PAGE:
Fossil Fuel Light Pollution May Drown Out the Stars at Texas’ McDonald Observatory

by Vins
Published: Last Updated on

In Fort Davis, Texas, the Davis Mountains are home to the McDonald Observatory, a “multi-million dollar facility” (Santoro) where significant ongoing research is being threatened by light pollution from hydraulic fracturing and fossil fuels exploration, which has resulted in a 30% increase in the night sky’s brightness. If implemented, the Trans-Pecos Pipeline project is expected to contribute further to that trend. As a result, some of the darkest skies in the United States are being endangered. Furthermore, the projected pipeline project would negatively impact “one of the largest intact bioregions in the country,” according to Alyce Santoro’s report. It would also run through one of the few remaining areas in Texas that is unscathed by fossil fuel extraction and exploration.

Representatives of the oil and gas industries have given funds to the Observatory and its institutional partner, the University of Texas. The McDonald Observatory is ambivalent about efforts to halt the Trans-Pecos Pipeline. In the hopes of saving the Observatory and the dark night sky in Texas, the Observatory must make a decision: to continue to take funding from the very hands of those who may cause its termination, or to cut ties altogether and search for funding from other supporters.

The location of the McDonald Observatory is significant because the Davis Mountains are one of the darkest places in the United States. The entire Big Bend (an area the size of the state of Maryland, with a total population of only 18,000) is one of the largest intact bioregions in the country. In 2010, President Obama and then-President Calderon of Mexico signed a bi-national agreement to protect the rare, fragile Chihuahan Desert that spans both sides of the border.

Furthermore, Big Bend National Park provides significant support for the local economy, based on tourism. The construction of a new pipeline would affect not only the integrity of the bioregion but also the tourism-based economy that the Park supports.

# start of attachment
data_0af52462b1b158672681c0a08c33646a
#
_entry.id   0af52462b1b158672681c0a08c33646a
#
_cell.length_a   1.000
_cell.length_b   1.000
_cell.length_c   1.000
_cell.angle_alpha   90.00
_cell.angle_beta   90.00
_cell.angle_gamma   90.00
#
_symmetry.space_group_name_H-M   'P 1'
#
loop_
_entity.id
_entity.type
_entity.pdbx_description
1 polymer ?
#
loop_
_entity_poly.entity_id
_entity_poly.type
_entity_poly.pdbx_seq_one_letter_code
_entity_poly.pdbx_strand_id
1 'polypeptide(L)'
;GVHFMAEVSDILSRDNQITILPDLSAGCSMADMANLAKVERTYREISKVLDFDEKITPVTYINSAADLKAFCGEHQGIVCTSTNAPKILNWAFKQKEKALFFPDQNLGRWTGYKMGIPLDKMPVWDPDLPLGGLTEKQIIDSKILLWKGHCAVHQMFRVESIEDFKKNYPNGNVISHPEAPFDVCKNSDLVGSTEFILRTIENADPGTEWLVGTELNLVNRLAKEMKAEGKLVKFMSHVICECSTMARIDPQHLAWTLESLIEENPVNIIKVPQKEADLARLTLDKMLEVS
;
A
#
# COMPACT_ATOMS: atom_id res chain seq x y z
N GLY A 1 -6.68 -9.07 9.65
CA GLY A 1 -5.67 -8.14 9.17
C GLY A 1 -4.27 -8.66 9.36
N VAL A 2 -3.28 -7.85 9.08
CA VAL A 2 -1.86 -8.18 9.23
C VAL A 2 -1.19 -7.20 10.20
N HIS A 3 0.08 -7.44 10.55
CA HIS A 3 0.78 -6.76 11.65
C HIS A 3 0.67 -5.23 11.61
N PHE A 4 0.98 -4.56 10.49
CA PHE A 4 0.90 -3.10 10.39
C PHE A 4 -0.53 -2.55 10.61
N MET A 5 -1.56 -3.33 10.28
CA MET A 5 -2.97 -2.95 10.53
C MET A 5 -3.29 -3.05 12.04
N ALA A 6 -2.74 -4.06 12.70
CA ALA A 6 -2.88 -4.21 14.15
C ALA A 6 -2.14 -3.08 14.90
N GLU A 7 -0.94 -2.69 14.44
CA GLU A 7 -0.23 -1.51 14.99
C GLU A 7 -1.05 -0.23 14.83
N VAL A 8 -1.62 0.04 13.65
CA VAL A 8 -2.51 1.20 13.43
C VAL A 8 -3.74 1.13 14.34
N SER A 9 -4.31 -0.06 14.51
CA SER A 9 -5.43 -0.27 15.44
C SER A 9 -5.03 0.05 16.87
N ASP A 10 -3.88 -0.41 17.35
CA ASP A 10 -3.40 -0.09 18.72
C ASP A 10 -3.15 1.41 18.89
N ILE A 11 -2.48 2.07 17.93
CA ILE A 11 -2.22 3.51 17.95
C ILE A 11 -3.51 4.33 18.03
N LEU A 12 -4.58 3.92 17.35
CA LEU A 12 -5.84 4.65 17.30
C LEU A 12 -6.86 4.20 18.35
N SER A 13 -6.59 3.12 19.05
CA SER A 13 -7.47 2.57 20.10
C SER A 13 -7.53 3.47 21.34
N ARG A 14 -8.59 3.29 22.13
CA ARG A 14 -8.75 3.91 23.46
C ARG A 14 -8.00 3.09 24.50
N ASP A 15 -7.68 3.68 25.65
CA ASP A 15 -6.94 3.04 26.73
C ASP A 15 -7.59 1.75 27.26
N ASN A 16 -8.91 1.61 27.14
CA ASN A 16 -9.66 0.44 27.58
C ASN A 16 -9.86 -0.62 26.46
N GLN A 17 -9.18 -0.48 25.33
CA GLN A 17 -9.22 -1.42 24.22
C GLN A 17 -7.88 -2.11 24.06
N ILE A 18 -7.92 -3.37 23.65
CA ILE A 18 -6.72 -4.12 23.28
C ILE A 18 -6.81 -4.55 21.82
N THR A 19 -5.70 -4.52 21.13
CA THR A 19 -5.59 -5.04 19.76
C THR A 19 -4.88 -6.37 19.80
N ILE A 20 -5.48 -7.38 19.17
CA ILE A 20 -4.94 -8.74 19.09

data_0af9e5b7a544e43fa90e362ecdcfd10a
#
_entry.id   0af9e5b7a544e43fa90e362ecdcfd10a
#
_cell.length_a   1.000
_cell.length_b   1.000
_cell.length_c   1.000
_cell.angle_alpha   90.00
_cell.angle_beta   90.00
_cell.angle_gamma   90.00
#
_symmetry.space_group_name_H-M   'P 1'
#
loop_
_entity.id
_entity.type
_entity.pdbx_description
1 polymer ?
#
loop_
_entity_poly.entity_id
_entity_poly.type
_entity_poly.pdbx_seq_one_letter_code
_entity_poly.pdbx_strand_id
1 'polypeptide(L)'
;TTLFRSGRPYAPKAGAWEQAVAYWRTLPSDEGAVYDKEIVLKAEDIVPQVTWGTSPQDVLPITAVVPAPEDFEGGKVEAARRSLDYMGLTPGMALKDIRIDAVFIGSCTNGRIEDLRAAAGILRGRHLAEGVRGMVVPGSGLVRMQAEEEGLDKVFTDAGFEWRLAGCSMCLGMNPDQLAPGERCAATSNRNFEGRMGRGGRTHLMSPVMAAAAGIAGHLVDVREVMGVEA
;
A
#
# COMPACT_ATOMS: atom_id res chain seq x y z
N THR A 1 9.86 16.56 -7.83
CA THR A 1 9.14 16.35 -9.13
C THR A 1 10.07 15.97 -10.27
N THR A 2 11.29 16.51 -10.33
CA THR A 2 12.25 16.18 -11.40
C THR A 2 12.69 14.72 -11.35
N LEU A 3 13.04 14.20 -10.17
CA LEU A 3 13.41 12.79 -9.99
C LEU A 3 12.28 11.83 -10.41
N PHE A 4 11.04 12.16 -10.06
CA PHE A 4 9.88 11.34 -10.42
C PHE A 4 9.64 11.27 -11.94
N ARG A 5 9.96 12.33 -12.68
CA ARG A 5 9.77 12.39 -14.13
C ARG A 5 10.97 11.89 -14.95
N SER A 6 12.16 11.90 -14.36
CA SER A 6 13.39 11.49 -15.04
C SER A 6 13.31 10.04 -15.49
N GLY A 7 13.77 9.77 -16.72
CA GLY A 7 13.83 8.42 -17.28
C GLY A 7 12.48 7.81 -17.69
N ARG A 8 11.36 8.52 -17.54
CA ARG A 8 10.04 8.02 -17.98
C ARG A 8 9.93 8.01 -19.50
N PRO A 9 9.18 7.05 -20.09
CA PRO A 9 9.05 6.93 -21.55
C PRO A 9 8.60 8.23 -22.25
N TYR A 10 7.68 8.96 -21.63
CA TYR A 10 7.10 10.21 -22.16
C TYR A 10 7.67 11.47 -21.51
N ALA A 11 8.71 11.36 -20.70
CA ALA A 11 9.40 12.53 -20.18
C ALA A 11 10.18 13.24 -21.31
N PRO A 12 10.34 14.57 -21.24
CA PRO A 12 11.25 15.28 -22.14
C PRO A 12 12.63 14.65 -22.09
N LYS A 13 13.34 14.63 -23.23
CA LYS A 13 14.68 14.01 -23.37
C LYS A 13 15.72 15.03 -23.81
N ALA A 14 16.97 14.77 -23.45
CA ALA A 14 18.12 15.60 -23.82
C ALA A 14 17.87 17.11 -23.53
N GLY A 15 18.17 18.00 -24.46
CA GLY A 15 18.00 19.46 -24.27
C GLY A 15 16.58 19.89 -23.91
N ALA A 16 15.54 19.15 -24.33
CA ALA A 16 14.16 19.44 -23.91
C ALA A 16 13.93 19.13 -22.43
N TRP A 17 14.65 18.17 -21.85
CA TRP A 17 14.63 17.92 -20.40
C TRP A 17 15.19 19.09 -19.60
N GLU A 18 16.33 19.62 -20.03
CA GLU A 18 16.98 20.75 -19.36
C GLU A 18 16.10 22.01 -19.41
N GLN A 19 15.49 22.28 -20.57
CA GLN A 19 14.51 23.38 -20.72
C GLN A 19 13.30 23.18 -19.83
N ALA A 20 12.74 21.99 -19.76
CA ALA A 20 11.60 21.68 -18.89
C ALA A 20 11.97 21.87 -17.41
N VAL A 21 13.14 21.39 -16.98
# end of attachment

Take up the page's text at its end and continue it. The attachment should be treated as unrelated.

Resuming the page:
It is vital for the public to understand the work that occurs at the McDonald Observatory. At this moment, important research is underway there, including, for example, an experiment titled the Hobby-Eberly Telescope Dark Energy Experiment (HETDEX), which aims to discover and understand a new form of energy. As Santoro reports, this energy “comprises 70% of all matter and energy in the universe.” Alarmingly, even the smallest amount of light added to the atmosphere near the facility could disrupt the research. Energy Transfer Partners, the company responsible for the Trans-Pecos Pipeline project, plans to construct a compression station twenty-nine miles away from the Observatory. Compression stations are well lit and often extremely bright.

If the McDonald Observatory is exploring answers to substantial questions regarding how Earth sustains life—questions that affect every living creature on Earth—then why is the proposed Trans-Pecos Pipeline, which would significantly impact the Observatory’s ability to operate, not being reported in corporate news as of March 2016? The CEO of Energy Transfer Partners, Kelcy Warren, is a board member of the Texas Parks and Wildlife Commission, and his wife, Amy Warren, is on the board of Humanities Texas. Warren also has close ties with the Governor of Texas, Greg Abbott, having given him money for both his gubernatorial and re-election campaigns.

Santoro Alyce, “Astronomical Research Star-Crossed by Oil and Gas,” Defend Big Bend, March 7, 2016,
Dahr Jamail, “Does the US Government Actually Regulate Pipelines?,” December 7, 2015,

Student Researcher: Abbey Hybl (University of Vermont)

Faculty Evaluator: Robert Williams (University of Vermont)